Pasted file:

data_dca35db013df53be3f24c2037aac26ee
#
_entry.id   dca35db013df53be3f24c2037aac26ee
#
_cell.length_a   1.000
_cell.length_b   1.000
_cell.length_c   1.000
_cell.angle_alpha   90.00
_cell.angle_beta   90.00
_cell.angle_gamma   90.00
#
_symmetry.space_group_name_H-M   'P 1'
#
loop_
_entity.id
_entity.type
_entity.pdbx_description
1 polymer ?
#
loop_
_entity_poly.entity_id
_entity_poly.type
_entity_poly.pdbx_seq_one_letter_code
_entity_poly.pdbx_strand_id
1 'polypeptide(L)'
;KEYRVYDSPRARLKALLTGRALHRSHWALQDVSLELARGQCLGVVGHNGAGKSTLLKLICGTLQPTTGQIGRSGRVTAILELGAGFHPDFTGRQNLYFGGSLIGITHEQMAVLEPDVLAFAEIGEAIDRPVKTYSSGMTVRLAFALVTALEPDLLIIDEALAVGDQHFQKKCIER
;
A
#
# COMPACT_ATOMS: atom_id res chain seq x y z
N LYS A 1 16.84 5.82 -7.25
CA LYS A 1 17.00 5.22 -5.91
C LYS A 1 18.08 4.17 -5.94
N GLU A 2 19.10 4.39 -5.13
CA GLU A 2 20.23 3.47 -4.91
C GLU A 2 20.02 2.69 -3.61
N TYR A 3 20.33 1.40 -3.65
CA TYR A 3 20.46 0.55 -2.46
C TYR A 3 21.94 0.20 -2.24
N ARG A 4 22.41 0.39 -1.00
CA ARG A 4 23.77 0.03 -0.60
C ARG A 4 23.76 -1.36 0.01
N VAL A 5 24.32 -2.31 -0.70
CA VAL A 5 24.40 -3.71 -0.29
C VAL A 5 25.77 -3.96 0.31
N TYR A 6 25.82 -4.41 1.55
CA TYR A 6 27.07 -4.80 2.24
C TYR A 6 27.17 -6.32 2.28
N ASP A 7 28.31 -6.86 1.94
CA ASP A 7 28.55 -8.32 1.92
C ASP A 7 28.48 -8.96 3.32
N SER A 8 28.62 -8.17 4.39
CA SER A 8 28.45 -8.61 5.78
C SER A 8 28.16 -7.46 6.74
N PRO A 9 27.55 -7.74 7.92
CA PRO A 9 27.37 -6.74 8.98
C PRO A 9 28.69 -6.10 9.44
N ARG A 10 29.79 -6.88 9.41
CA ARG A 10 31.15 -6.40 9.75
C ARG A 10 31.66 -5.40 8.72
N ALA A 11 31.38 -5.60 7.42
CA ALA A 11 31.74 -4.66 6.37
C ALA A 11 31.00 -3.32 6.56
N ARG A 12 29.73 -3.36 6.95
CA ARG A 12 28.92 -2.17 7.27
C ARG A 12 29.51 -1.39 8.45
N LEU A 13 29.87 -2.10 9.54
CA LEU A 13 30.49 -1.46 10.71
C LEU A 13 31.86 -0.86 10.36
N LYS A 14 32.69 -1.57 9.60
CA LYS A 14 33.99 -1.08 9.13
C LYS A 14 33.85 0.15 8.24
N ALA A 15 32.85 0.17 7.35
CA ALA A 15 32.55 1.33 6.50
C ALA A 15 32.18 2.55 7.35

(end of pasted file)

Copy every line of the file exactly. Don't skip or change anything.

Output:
data_dca35db013df53be3f24c2037aac26ee
#
_entry.id   dca35db013df53be3f24c2037aac26ee
#
_cell.length_a   1.000
_cell.length_b   1.000
_cell.length_c   1.000
_cell.angle_alpha   90.00
_cell.angle_beta   90.00
_cell.angle_gamma   90.00
#
_symmetry.space_group_name_H-M   'P 1'
#
loop_
_entity.id
_entity.type
_entity.pdbx_description
1 polymer ?
#
loop_
_entity_poly.entity_id
_entity_poly.type
_entity_poly.pdbx_seq_one_letter_code
_entity_poly.pdbx_strand_id
1 'polypeptide(L)'
;KEYRVYDSPRARLKALLTGRALHRSHWALQDVSLELARGQCLGVVGHNGAGKSTLLKLICGTLQPTTGQIGRSGRVTAILELGAGFHPDFTGRQNLYFGGSLIGITHEQMAVLEPDVLAFAEIGEAIDRPVKTYSSGMTVRLAFALVTALEPDLLIIDEALAVGDQHFQKKCIER
;
A
#
# COMPACT_ATOMS: atom_id res chain seq x y z
N LYS A 1 16.84 5.82 -7.25
CA LYS A 1 17.00 5.22 -5.91
C LYS A 1 18.08 4.17 -5.94
N GLU A 2 19.10 4.39 -5.13
CA GLU A 2 20.23 3.47 -4.91
C GLU A 2 20.02 2.69 -3.61
N TYR A 3 20.33 1.40 -3.65
CA TYR A 3 20.46 0.55 -2.46
C TYR A 3 21.94 0.20 -2.24
N ARG A 4 22.41 0.39 -1.00
CA ARG A 4 23.77 0.03 -0.60
C ARG A 4 23.76 -1.36 0.01
N VAL A 5 24.32 -2.31 -0.70
CA VAL A 5 24.40 -3.71 -0.29
C VAL A 5 25.77 -3.96 0.31
N TYR A 6 25.82 -4.41 1.55
CA TYR A 6 27.07 -4.80 2.24
C TYR A 6 27.17 -6.32 2.28
N ASP A 7 28.31 -6.86 1.94
CA ASP A 7 28.55 -8.32 1.92
C ASP A 7 28.48 -8.96 3.32
N SER A 8 28.62 -8.17 4.39
CA SER A 8 28.45 -8.61 5.78
C SER A 8 28.16 -7.46 6.74
N PRO A 9 27.55 -7.74 7.92
CA PRO A 9 27.37 -6.74 8.98
C PRO A 9 28.69 -6.10 9.44
N ARG A 10 29.79 -6.88 9.41
CA ARG A 10 31.15 -6.40 9.75
C ARG A 10 31.66 -5.40 8.72
N ALA A 11 31.38 -5.60 7.42
CA ALA A 11 31.74 -4.66 6.37
C ALA A 11 31.00 -3.32 6.56
N ARG A 12 29.73 -3.36 6.95
CA ARG A 12 28.92 -2.17 7.27
C ARG A 12 29.51 -1.39 8.45
N LEU A 13 29.87 -2.10 9.54
CA LEU A 13 30.49 -1.46 10.71
C LEU A 13 31.86 -0.86 10.36
N LYS A 14 32.69 -1.57 9.60
CA LYS A 14 33.99 -1.08 9.13
C LYS A 14 33.85 0.15 8.24
N ALA A 15 32.85 0.17 7.35
CA ALA A 15 32.55 1.33 6.50
C ALA A 15 32.18 2.55 7.35